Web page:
Irish overseas volunteering remains strong despite recession
Economic value of volunteer activities abroad equates to €10 million in 2012, study shows
Food aid arriving in Somalia. An estimated 4,500 people participated in voluntary programmes in 2012, according to a survey to be published today by Comhlámh, an organisation for development workers.
Ireland’s philanthropic spirit is continuing to thrive despite its economic difficulties, with the majority of Irish volunteer sending agencies reporting a rise in applications for overseas placements in the last five years.
An estimated 4,500 people participated in voluntary programmes in 2012, according to a survey to be published today by Comhlámh, an organisation for development workers.
Based on the length of the placement and the number of hours contributed, the economic value of the activities of overseas volunteers is estimated at about €10 million, or 0.01 per cent of Irish GDP last year.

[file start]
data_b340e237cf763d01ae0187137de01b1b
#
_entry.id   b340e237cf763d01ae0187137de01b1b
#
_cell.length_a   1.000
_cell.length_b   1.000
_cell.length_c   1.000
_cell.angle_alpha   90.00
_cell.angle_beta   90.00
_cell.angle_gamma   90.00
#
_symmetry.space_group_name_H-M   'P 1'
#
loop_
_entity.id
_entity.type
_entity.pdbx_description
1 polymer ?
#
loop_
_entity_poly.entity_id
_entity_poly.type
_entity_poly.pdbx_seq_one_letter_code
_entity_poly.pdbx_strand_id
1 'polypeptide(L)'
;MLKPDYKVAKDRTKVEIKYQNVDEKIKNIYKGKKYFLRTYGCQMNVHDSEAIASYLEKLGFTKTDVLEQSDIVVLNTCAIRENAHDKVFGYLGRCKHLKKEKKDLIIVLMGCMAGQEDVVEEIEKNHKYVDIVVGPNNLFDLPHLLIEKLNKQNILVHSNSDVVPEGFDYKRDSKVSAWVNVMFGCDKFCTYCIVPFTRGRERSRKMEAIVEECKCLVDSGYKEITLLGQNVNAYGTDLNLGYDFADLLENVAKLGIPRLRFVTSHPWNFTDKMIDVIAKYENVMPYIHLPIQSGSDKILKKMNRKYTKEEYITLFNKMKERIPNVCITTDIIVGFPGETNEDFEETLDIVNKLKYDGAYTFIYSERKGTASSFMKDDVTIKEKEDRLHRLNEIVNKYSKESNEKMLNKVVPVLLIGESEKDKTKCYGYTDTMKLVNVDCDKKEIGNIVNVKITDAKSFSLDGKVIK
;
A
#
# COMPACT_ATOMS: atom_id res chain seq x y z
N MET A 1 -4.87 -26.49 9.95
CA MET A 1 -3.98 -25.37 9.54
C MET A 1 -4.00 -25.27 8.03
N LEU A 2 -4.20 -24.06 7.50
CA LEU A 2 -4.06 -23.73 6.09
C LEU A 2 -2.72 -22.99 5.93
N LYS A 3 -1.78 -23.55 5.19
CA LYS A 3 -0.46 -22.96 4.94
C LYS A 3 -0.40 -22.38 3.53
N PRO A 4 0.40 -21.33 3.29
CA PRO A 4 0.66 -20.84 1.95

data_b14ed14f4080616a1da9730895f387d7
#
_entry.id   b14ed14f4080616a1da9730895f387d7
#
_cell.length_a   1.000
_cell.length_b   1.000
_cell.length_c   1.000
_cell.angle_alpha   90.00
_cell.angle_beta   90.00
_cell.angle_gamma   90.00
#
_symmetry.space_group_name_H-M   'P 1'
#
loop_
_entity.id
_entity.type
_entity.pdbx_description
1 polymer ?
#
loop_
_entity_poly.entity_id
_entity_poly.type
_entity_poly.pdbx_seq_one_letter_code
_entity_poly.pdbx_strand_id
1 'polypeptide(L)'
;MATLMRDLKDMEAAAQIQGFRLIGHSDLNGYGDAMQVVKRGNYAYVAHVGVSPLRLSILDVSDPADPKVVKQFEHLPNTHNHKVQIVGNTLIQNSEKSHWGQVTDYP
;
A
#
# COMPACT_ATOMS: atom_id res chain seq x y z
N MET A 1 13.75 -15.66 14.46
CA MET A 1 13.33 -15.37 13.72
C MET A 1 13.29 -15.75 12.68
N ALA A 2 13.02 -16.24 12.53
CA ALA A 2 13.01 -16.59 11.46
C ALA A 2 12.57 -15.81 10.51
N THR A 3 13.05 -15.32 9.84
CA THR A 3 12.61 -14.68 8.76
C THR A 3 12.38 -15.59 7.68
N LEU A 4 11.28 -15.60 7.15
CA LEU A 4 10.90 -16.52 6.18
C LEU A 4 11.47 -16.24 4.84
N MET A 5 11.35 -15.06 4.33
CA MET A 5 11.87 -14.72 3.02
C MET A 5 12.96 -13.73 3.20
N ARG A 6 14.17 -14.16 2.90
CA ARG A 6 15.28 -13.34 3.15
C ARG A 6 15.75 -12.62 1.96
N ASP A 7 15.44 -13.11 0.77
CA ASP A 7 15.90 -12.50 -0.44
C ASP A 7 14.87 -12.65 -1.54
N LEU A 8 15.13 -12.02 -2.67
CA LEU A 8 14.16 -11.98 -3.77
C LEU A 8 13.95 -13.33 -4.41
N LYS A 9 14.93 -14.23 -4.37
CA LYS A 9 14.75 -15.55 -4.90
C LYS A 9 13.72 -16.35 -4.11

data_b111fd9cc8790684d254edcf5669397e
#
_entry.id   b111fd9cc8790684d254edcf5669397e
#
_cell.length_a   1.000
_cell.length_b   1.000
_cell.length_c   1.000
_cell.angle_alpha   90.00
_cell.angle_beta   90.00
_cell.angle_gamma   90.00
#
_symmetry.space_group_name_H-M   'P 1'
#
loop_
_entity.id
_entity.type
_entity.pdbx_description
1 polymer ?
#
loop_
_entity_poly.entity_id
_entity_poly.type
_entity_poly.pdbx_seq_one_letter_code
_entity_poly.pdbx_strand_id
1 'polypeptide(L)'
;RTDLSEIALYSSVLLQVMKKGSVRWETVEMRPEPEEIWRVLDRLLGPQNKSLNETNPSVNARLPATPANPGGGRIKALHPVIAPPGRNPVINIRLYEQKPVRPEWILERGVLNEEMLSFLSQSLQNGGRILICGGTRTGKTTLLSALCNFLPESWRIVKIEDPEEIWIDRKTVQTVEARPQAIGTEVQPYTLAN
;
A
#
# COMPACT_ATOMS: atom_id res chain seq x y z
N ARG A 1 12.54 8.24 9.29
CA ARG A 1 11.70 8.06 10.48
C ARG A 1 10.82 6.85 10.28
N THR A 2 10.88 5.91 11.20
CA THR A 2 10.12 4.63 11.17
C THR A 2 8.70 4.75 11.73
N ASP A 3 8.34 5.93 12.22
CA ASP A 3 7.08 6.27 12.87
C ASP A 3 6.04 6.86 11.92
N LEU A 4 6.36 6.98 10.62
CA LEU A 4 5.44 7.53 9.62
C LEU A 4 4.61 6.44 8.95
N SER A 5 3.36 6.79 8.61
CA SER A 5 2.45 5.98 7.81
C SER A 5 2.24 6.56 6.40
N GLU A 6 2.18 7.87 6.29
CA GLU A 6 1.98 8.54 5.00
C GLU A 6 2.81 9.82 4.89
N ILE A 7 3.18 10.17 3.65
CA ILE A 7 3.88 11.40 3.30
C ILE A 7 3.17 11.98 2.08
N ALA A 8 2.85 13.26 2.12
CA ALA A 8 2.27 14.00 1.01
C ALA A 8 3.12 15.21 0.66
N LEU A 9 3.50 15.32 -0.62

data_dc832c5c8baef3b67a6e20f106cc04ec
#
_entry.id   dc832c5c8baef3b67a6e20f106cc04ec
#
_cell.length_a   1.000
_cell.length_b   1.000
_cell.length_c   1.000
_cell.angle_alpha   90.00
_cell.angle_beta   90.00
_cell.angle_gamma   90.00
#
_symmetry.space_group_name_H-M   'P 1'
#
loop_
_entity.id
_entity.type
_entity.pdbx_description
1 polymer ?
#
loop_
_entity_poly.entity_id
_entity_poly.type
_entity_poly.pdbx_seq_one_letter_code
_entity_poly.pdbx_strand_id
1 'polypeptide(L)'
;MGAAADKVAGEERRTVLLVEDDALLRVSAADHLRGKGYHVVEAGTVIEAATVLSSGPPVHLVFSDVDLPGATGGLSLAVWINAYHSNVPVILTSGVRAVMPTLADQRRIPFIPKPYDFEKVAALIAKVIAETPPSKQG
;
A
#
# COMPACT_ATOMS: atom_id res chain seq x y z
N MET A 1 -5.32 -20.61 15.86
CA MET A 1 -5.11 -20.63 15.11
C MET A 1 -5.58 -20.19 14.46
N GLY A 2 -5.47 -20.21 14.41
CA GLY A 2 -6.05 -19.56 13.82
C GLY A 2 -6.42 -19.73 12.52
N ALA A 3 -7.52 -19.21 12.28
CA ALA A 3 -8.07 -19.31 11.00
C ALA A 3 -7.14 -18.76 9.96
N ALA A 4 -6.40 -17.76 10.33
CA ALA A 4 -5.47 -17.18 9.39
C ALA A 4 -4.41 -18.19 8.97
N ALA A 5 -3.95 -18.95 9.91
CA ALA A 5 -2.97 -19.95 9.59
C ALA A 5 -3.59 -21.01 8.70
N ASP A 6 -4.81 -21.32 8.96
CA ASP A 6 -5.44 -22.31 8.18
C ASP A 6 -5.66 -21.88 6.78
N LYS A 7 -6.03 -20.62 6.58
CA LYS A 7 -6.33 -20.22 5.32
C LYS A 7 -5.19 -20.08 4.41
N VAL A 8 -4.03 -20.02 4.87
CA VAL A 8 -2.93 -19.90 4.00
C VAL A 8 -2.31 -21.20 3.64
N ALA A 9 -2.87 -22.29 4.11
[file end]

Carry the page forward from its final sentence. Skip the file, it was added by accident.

“It is heartening to see that the level of support and concern about global poverty and inequality, and the desire to do something to contribute towards addressing these, are still strong in Ireland, in spite of our own current economic challenges,” the authors of the report conclude.
Financial support for the agencies also remains strong. Donations from the public and businesses, as well as fundraising events such as dinners and golf meetings, are the most common sources of funding reported by the organisations surveyed. Some 95 per cent operate on a not-for-profit basis.
State funding through Irish Aid is the third most common funding source, followed by philanthropic donations.
The sector is continuing to grow, with almost two-thirds of agencies surveyed established since 2000.